Swimming has been called the perfect exercise. After all, you can get all of the benefits of an aerobic workout without any damaging impact on joints, and it can be done by almost everyone.
It is utilized by athletes to stay strong and keep fit when recovering from injury, and there is no fancy equipment needed—just you and the deep blue.
Swimming has many more benefits than those obvious advantages seen on the surface; its improvements to overall health go much deeper. So, let’s take a big breath and dive into what are the benefits of swimming for your mind and body.
10 Benefits of Swimming For Your Mind and Body
1. Swimming Improves Endurance and Strength
Swimming is a form of low-impact exercise that helps to build cardiovascular endurance and muscular strength. Swimming requires a high level of endurance as the entire body needs to move through the water—while the legs kick, the arms pull. As the back reaches and rotates, the stomach tightens to power the legs and stabilize the core, making swimming one of the best aerobic exercises to give you a total body workout.
2. Swimming Builds up Bone Mass
For years, researchers scoffed at the idea that swimming affected bone mass. After all, only weight-bearing exercises could achieve this benefit, right? Not according to research published in the Journal of Applied Physiology. Because there are ethical reasons to avoid in-depth bone examination on humans, the study put rats into three groups: running, swimming, and a control group with no exercise stimulation.
While running still showed the highest increase in BMD (Bone Mineral Density), the swimming group also showed benefits over the control group in both BMD and femoral bone weight. While more studies are needed, these new findings show that previous research dismissing swimming’s bone benefits may need to be revisited.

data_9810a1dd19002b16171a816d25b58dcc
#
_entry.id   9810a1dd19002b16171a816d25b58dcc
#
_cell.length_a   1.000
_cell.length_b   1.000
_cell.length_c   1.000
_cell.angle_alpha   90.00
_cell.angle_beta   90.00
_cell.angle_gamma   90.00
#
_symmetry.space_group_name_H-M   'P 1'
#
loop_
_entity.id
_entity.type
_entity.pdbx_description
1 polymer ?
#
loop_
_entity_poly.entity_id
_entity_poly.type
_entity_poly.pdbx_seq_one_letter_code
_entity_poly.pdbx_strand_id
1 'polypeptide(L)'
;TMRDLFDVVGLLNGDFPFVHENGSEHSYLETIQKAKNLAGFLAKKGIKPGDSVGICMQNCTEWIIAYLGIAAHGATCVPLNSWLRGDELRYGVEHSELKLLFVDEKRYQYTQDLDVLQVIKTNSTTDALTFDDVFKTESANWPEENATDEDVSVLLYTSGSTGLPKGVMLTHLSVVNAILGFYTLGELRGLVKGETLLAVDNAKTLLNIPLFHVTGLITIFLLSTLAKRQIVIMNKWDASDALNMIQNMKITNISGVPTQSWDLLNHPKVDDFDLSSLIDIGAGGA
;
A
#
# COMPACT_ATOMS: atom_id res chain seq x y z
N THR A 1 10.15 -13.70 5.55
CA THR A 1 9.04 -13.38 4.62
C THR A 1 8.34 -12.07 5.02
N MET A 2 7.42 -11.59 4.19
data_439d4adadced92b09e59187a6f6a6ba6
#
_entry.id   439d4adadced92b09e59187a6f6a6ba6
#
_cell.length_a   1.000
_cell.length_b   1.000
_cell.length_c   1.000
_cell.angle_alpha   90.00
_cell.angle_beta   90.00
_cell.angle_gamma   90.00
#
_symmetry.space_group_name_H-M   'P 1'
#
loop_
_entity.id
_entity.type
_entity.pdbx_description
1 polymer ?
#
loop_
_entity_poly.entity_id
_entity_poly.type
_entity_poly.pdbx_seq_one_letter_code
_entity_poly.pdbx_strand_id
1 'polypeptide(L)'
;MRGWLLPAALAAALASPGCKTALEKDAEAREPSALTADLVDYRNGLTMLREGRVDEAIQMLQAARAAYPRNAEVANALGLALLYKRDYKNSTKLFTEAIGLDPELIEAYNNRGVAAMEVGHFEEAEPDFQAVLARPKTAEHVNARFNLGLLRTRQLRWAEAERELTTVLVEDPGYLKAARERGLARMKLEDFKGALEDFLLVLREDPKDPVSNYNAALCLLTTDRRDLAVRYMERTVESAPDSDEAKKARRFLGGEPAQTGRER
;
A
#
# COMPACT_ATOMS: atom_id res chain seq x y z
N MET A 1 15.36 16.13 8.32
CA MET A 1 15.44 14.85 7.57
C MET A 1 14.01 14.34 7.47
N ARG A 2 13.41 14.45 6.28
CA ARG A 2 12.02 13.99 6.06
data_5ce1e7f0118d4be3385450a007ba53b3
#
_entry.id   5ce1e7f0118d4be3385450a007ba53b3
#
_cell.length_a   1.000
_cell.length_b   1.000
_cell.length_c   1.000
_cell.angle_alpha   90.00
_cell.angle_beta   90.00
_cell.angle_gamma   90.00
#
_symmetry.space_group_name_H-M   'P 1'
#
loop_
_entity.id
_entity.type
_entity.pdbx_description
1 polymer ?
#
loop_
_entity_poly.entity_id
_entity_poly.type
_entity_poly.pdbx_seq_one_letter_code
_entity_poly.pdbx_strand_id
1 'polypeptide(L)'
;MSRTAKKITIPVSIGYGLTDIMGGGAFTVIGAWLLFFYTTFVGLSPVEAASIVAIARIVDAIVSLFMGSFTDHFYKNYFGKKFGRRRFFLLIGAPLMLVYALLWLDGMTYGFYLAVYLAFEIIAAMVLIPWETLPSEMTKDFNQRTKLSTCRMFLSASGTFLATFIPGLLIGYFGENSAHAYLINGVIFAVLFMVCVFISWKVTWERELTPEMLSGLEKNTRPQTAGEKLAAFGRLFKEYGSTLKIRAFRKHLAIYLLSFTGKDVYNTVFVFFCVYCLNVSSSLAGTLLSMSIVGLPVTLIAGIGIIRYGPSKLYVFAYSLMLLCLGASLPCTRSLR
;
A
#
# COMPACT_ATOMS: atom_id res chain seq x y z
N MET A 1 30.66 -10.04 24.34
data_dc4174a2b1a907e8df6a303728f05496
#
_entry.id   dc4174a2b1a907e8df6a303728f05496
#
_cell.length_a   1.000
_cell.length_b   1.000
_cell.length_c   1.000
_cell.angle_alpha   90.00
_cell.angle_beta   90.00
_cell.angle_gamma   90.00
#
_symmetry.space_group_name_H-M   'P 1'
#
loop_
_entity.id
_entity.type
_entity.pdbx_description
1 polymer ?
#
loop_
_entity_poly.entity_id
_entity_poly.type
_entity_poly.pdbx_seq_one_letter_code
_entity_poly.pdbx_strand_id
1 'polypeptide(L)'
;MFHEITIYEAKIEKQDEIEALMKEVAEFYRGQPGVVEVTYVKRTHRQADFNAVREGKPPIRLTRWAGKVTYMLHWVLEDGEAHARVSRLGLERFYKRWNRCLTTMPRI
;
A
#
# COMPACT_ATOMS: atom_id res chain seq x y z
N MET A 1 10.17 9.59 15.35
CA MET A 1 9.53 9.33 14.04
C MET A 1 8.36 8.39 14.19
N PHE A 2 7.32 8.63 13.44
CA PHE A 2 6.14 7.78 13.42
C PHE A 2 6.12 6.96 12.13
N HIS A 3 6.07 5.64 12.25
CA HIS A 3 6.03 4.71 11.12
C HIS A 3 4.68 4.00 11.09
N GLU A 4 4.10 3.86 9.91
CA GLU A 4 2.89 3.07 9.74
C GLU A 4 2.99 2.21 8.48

3. Swimming Helps You Stay Flexible
Swimming requires you to reach, stretch, twist, and pull your way through the water. Your ankles become fins stretched with each kick as you push off against the liquid pressure. This doesn’t mean you shouldn’t still stretch on your own, but repetitive stretching found in your various strokes also helps with flexibility.
4. Swimming Reduces Inflammation
While swimming’s cardiovascular benefits of strengthening the heart muscle are common knowledge, research also indicates aerobic activities such as swimming reduce inflammation that leads to atherosclerosis build-up in the heart.
Reducing system-wide inflammation leads to lessened disease progression in many other areas.
5. Swimming Holds Its Own for Calories Burned
Everyone knows swimming is a great way to burn calories, but most don’t realize that it can be just as efficient as jumping on the treadmill. Swimming can burn equal or greater calories than running, depending on the stroke you choose and your intensity. Additionally, you don’t have to worry about sweat in your eyes.
For example: for 10 minutes of swimming, you burn 60 calories with the breaststroke, 80 calories with the backstroke, 100 calories with freestyle, and an impressive 150 calories with the butterfly stroke.
For perspective, running a 10-minute mile burns around 100 calories. Therefore, a solid 30-minute butterfly speed session can burn 150 more calories than running a 5K in the same time frame.
6. Swimming Can Improve Exercise-Induced Asthma
Nothing is as frustrating as trying to exercise and being unable to get your breath. Unlike working out in dry gym air or braving seasonal pollen counts, swimming allows you to breathe moist air while you train. Not only does swimming help alleviate asthma symptoms, but studies have also shown that it can improve the overall condition of the lungs.